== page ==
Google and EU antitrust regulators have agreed on the "outlines of a settlement" that could see the search giant avoid a fine that could set it back billions of dollars, says the Financial Times of London.
Not doing so would have threatened the potential settlement and likely push the EU into offering its own full force of the law.
"The breakthrough came after Google said it would in principle extend the remedies it had offered to make for PC-based search to cover mobile search services too," the newspaper said, showing Google's willingness to appease European authorities in Brussels; a move not seen in at least my living memory.
There's still a distance to go before the deal can be finalized, but should Google play it straight and not antagonize EU authorities any further, a final settlement could be agreed upon by the end of the month.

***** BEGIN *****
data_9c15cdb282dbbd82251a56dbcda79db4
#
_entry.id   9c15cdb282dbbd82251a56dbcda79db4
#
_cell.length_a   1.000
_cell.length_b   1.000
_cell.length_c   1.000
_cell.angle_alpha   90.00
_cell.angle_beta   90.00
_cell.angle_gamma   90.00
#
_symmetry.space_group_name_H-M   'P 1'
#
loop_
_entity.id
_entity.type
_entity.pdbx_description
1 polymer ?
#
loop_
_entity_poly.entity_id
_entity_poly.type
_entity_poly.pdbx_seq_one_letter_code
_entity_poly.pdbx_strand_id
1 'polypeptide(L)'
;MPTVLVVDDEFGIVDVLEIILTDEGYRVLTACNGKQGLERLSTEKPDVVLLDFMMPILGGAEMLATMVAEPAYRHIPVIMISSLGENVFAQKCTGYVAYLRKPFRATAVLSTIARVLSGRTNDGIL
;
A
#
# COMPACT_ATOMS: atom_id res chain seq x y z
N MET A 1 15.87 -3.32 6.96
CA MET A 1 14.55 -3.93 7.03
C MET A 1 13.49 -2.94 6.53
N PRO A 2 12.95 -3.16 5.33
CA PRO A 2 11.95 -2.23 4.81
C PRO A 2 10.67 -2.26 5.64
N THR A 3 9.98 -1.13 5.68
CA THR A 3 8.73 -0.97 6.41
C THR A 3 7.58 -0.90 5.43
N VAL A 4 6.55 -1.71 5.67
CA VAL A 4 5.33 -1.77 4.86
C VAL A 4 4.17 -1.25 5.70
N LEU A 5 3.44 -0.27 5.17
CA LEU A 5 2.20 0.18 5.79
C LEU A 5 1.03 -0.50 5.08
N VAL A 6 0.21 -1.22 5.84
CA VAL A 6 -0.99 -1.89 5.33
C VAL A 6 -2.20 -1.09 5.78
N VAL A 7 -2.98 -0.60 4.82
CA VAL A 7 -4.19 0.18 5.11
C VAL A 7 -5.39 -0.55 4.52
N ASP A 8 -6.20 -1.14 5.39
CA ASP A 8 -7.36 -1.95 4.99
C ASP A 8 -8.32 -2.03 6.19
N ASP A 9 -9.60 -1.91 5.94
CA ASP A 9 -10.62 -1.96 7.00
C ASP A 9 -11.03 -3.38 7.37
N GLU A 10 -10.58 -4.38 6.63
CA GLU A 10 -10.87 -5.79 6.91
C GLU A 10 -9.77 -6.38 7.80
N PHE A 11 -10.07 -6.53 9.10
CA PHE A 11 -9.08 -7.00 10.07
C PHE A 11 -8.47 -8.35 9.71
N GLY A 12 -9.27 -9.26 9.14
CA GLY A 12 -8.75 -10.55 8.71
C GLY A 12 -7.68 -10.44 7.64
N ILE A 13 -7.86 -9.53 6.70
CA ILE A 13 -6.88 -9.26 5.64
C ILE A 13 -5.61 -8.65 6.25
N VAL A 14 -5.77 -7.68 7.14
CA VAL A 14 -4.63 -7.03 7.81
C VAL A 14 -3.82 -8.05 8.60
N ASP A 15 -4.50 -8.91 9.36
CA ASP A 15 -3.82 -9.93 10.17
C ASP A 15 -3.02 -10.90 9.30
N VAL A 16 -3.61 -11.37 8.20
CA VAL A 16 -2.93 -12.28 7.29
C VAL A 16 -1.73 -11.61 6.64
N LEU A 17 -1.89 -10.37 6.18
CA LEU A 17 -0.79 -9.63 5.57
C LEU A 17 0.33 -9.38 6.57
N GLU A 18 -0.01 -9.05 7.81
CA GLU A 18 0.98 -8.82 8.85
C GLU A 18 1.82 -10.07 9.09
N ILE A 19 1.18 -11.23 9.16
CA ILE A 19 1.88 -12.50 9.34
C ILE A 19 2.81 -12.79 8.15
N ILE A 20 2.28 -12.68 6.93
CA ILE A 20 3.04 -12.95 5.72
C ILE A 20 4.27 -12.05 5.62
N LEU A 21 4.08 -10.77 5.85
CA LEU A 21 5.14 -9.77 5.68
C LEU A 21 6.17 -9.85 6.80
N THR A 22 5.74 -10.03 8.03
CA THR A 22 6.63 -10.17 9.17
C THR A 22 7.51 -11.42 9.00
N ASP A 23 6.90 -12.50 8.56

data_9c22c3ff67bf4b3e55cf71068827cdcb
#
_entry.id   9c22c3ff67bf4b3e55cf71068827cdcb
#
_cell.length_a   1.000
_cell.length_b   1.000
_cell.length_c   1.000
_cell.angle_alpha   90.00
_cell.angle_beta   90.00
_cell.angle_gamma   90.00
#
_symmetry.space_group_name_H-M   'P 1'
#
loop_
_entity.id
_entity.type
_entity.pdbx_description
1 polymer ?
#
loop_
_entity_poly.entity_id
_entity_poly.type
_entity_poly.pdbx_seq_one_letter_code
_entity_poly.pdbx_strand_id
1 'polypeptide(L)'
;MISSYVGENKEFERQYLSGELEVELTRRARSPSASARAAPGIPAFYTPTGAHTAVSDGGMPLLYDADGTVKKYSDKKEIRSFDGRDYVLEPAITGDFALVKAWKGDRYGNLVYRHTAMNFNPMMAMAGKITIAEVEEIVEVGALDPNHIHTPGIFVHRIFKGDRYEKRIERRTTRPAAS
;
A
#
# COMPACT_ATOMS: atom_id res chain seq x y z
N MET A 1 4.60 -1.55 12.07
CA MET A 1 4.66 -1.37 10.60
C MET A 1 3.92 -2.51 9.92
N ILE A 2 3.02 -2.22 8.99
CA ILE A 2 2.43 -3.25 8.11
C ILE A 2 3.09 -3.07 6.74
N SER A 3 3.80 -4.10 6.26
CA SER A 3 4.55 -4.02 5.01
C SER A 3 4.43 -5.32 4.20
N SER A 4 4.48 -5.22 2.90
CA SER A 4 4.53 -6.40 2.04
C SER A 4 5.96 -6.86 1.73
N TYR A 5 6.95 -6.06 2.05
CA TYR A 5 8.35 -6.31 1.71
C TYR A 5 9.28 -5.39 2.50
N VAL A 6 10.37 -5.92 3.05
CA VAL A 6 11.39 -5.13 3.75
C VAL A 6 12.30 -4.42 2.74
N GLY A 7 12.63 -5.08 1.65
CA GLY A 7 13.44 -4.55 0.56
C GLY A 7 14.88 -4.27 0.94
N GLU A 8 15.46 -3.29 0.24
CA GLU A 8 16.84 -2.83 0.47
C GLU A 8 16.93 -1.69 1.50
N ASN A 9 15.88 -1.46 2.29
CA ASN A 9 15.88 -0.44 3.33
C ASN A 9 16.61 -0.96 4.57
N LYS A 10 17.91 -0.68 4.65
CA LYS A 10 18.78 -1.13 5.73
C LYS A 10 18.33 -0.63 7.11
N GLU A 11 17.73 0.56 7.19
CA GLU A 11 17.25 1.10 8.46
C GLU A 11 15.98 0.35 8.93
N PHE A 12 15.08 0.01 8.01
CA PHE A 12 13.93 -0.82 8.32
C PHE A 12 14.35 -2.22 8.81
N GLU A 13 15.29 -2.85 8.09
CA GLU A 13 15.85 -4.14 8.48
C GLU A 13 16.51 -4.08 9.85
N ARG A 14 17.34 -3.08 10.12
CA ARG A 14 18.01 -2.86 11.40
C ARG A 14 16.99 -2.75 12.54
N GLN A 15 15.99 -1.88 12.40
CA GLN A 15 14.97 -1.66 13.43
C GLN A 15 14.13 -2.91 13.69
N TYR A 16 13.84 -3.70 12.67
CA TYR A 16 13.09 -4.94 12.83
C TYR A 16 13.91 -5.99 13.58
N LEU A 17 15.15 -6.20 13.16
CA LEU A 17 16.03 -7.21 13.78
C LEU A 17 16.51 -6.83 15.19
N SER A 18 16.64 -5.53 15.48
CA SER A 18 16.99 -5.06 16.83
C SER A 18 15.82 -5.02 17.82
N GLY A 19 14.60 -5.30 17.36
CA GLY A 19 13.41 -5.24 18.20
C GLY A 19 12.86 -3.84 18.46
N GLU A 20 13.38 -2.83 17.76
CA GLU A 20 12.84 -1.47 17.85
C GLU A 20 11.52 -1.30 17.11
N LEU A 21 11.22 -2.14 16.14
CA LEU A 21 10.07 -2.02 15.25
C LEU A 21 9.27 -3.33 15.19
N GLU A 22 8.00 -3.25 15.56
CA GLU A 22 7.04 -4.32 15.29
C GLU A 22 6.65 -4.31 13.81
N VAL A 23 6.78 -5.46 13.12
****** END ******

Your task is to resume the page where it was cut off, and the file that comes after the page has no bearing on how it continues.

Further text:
But the details of the settlement are not yet known.
There are four areas of conflict rubbing European regulators up the wrong way -- which can be found here -- following a stern letter of objections from EU Competition Commissioner Joaquin Almunia to Google executive chairman Eric Schmidt earlier this year.
Almunia is thought to have agreed that Google's concessions were enough to push past a full-blown antitrust investigation -- which Google could be fined up to 10 percent of its global annual turnover, close to $4 billion -- but will likely instead hand down an offer that will force the search giant into complying with EU law in future, along with other business restrictions.
Google reiterated its previous statement, not confirming the report, saying: "We continue to work cooperatively with the European Commission."
An EU spokesperson for competition policy said the regulators have "reached a good level of understanding with Google based on its proposals," and noted that discussions "at technical level" will soon be held.
"Don't be evil;" Google's motto back in the day of search innocence. Feel free to back that up with a pre-charge "guilty" plea.